The CBI has asked Uttarakhand chief minister Harish Rawat to appear before it on Monday over a sting that purportedly showed him negotiating a deal in March to lure dissident Congress lawmakers to back him during a floor test.
The consent for a CBI probe was given by governor KK Paul when the hill state was under President’s rule for nearly two months since March 27 after nine Congress MLAs revolted against the Rawat government and sided with the opposition BJP.
Rawat was reinstated after he won a Supreme Court-monitored trust vote on May 10.
The controversial video — released on March 26 — shows him trying to lure dissident Congress lawmakers with money and plum posts to support him in a floor test in the assembly on March 28, which never happened.
The video, authenticated by the Chandigarh-based central forensic science laboratory later, was partly instrumental in bringing the state under central rule as allegations of horse-trading swirled.
Rawat had admitted his presence in the video but dared critics to prove if he was making any offer in cash or kind. “Hang me on the clock tower (in Dehradun) if I had done wrong.”
He challenged the probe in the high court on May 20 and had skipped summonses by the agency. His cabinet had even passed a resolution to cancel the CBI probe, though the agency rejected the decision.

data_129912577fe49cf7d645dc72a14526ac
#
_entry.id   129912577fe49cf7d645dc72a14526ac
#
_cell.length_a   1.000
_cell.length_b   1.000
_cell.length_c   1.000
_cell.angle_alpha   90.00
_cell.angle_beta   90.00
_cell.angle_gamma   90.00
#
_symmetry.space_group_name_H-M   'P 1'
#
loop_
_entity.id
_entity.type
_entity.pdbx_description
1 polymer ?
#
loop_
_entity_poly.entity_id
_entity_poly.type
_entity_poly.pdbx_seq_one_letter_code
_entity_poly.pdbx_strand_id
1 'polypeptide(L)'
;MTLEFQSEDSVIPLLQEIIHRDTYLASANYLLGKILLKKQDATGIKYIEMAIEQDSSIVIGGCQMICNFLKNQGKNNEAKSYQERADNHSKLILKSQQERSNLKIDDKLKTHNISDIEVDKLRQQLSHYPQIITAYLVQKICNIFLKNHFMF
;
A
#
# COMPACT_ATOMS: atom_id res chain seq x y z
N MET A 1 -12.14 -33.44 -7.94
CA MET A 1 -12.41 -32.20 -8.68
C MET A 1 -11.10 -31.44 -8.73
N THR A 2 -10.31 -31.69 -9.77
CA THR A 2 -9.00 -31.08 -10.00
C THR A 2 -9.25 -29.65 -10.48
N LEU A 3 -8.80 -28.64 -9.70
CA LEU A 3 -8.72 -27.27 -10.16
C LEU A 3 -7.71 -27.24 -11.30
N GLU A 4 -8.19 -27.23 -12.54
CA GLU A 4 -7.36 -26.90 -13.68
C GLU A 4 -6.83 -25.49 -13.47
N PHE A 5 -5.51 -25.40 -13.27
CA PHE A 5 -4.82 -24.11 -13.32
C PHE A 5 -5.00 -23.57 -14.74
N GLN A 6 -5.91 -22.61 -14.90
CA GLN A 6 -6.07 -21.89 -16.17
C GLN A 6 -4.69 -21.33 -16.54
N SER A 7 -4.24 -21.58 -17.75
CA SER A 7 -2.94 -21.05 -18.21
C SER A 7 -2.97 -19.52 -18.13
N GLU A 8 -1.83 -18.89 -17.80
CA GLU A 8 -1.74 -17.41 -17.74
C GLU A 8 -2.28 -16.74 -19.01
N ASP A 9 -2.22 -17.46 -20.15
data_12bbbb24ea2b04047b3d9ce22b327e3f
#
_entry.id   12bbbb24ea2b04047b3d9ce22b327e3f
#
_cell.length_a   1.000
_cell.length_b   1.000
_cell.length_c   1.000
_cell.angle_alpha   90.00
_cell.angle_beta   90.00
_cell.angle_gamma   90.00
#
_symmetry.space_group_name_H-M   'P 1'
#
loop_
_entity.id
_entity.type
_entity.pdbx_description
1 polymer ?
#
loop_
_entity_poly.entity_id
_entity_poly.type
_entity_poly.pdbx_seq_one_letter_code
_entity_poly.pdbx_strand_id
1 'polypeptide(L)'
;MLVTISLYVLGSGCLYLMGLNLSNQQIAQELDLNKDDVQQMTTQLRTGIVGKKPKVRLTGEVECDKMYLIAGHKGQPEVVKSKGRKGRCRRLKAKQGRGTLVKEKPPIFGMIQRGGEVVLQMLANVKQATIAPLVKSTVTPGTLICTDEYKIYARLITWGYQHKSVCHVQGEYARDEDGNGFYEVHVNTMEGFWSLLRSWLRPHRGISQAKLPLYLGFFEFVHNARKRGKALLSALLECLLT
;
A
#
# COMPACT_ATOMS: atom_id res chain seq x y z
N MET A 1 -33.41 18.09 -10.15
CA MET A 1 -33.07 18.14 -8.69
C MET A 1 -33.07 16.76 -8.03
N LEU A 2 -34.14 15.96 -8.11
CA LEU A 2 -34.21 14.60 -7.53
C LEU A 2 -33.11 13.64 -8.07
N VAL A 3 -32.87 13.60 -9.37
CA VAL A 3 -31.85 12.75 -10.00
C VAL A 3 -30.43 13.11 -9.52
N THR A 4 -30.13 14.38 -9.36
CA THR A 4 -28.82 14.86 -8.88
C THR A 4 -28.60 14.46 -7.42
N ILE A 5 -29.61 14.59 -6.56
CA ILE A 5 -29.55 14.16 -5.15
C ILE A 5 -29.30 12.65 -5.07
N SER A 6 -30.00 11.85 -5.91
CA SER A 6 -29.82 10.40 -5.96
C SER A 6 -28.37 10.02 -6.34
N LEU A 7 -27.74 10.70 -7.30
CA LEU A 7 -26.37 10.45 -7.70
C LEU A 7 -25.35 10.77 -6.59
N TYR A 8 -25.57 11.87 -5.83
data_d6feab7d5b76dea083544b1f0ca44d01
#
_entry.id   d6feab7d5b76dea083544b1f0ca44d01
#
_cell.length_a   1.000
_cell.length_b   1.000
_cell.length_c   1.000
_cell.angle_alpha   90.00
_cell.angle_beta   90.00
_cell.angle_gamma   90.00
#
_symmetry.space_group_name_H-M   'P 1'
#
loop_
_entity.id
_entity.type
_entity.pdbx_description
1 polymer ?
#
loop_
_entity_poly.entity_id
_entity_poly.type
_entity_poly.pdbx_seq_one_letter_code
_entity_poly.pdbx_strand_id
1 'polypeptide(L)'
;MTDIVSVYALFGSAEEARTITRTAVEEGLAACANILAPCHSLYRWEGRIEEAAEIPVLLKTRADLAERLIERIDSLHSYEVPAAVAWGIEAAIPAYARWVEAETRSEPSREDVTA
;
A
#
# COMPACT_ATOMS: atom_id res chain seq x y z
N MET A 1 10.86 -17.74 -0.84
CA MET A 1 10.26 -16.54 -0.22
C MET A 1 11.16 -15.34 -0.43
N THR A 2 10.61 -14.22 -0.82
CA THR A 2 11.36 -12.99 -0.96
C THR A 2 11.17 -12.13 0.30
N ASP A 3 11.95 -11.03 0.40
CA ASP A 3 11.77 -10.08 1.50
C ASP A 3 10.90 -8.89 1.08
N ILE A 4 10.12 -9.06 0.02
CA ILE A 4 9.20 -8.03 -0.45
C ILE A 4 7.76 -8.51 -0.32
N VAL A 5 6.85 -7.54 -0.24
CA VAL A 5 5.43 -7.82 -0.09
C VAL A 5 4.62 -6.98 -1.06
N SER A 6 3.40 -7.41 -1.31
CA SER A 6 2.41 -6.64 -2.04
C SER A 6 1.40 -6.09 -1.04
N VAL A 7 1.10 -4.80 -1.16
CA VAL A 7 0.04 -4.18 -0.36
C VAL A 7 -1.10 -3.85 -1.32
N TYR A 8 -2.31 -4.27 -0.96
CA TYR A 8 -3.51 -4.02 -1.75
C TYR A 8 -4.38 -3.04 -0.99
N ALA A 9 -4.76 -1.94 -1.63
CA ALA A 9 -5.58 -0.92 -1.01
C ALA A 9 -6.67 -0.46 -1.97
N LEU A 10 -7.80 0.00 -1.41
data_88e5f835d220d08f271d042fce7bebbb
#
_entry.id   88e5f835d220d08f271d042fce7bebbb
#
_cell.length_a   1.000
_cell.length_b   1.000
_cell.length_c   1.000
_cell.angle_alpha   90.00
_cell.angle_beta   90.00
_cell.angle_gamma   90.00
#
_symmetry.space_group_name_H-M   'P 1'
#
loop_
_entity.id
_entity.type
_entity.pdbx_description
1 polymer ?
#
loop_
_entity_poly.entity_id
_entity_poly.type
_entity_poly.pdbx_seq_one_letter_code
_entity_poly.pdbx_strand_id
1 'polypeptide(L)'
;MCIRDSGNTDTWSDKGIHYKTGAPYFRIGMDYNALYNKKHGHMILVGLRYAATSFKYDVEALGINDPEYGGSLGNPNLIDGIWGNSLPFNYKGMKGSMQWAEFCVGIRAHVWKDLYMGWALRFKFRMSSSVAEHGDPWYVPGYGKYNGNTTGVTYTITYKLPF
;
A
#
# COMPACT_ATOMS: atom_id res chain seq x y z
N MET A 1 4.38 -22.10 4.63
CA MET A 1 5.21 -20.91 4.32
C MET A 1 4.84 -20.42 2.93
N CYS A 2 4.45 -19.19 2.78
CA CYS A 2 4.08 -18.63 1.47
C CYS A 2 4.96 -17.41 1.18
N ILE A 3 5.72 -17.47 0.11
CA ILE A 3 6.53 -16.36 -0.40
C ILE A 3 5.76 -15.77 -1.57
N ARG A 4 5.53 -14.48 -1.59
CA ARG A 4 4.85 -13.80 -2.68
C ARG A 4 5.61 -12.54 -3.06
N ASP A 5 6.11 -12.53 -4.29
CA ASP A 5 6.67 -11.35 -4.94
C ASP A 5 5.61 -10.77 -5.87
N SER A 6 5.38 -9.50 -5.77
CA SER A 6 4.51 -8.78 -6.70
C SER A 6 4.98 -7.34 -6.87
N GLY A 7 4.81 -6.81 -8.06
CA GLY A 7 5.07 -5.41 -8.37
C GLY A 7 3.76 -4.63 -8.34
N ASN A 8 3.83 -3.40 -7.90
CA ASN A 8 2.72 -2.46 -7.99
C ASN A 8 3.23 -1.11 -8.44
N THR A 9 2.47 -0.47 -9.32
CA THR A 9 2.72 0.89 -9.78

The court rejected on Friday the chief minister’s application for relief after the CBI summoned him to appear before the agency in New Delhi on Monday. He was quizzed before, at the CBI headquarters in New Delhi on May 24, for five hours.
The court had asked Rawat in previous hearings to cooperate with the CBI. The agency was told to inform the court before registering any FIR against the chief minister. The next hearing is on February 7.
The CBI’s summons has the potential to raise political temperature in the state that votes for a new assembly next year, as the Congress has accused the BJP of using the central agency to harass and undermine opponents.
The agency had registered a “preliminary enquiry or PE”, a precursor to a regular case or FIR, against Rawat seven months ago. The CBI’s crime manual — the agency’s guidebook — says a PE must be completed in three months.
Also, the manual says PEs “relating to allegations of bribery and corruption should be limited to the scrutiny of records and interrogation of bare minimum persons which may be necessary to judge whether there is any substance in the allegations which are being inquired into and whether the case is worth pursuing further or not”.
Rawat’s lawyers could use the time lag of the PE to argue their case against the CBI probe.